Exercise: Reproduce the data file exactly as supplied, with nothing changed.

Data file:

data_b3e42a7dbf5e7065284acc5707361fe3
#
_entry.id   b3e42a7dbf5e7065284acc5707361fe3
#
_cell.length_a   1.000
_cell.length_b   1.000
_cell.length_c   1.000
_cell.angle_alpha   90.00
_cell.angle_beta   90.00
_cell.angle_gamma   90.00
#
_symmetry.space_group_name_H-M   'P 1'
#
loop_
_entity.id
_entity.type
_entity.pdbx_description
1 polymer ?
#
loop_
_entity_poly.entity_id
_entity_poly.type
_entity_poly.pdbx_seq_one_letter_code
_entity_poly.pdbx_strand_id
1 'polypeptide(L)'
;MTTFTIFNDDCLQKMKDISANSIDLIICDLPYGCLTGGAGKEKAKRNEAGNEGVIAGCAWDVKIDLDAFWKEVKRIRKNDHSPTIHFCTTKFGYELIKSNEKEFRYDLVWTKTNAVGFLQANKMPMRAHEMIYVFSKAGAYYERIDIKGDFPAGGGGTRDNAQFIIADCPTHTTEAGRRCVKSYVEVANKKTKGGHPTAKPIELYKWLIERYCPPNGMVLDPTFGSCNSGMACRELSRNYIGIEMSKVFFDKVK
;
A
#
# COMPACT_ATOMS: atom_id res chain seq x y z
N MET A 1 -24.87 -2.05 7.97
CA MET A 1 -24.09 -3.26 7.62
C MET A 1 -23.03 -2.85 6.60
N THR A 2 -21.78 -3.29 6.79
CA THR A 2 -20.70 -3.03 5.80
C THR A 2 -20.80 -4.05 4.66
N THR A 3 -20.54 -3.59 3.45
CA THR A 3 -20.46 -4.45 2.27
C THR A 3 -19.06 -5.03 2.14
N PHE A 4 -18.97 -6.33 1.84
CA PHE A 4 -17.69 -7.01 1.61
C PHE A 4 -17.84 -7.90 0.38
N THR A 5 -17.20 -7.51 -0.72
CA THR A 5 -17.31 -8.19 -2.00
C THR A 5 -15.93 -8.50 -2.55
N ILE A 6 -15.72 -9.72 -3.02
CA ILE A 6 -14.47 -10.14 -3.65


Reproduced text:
data_b3e42a7dbf5e7065284acc5707361fe3
#
_entry.id   b3e42a7dbf5e7065284acc5707361fe3
#
_cell.length_a   1.000
_cell.length_b   1.000
_cell.length_c   1.000
_cell.angle_alpha   90.00
_cell.angle_beta   90.00
_cell.angle_gamma   90.00
#
_symmetry.space_group_name_H-M   'P 1'
#
loop_
_entity.id
_entity.type
_entity.pdbx_description
1 polymer ?
#
loop_
_entity_poly.entity_id
_entity_poly.type
_entity_poly.pdbx_seq_one_letter_code
_entity_poly.pdbx_strand_id
1 'polypeptide(L)'
;MTTFTIFNDDCLQKMKDISANSIDLIICDLPYGCLTGGAGKEKAKRNEAGNEGVIAGCAWDVKIDLDAFWKEVKRIRKNDHSPTIHFCTTKFGYELIKSNEKEFRYDLVWTKTNAVGFLQANKMPMRAHEMIYVFSKAGAYYERIDIKGDFPAGGGGTRDNAQFIIADCPTHTTEAGRRCVKSYVEVANKKTKGGHPTAKPIELYKWLIERYCPPNGMVLDPTFGSCNSGMACRELSRNYIGIEMSKVFFDKVK
;
A
#
# COMPACT_ATOMS: atom_id res chain seq x y z
N MET A 1 -24.87 -2.05 7.97
CA MET A 1 -24.09 -3.26 7.62
C MET A 1 -23.03 -2.85 6.60
N THR A 2 -21.78 -3.29 6.79
CA THR A 2 -20.70 -3.03 5.80
C THR A 2 -20.80 -4.05 4.66
N THR A 3 -20.54 -3.59 3.45
CA THR A 3 -20.46 -4.45 2.27
C THR A 3 -19.06 -5.03 2.14
N PHE A 4 -18.97 -6.33 1.84
CA PHE A 4 -17.69 -7.01 1.61
C PHE A 4 -17.84 -7.90 0.38
N THR A 5 -17.20 -7.51 -0.72
CA THR A 5 -17.31 -8.19 -2.00
C THR A 5 -15.93 -8.50 -2.55
N ILE A 6 -15.72 -9.72 -3.02
CA ILE A 6 -14.47 -10.14 -3.65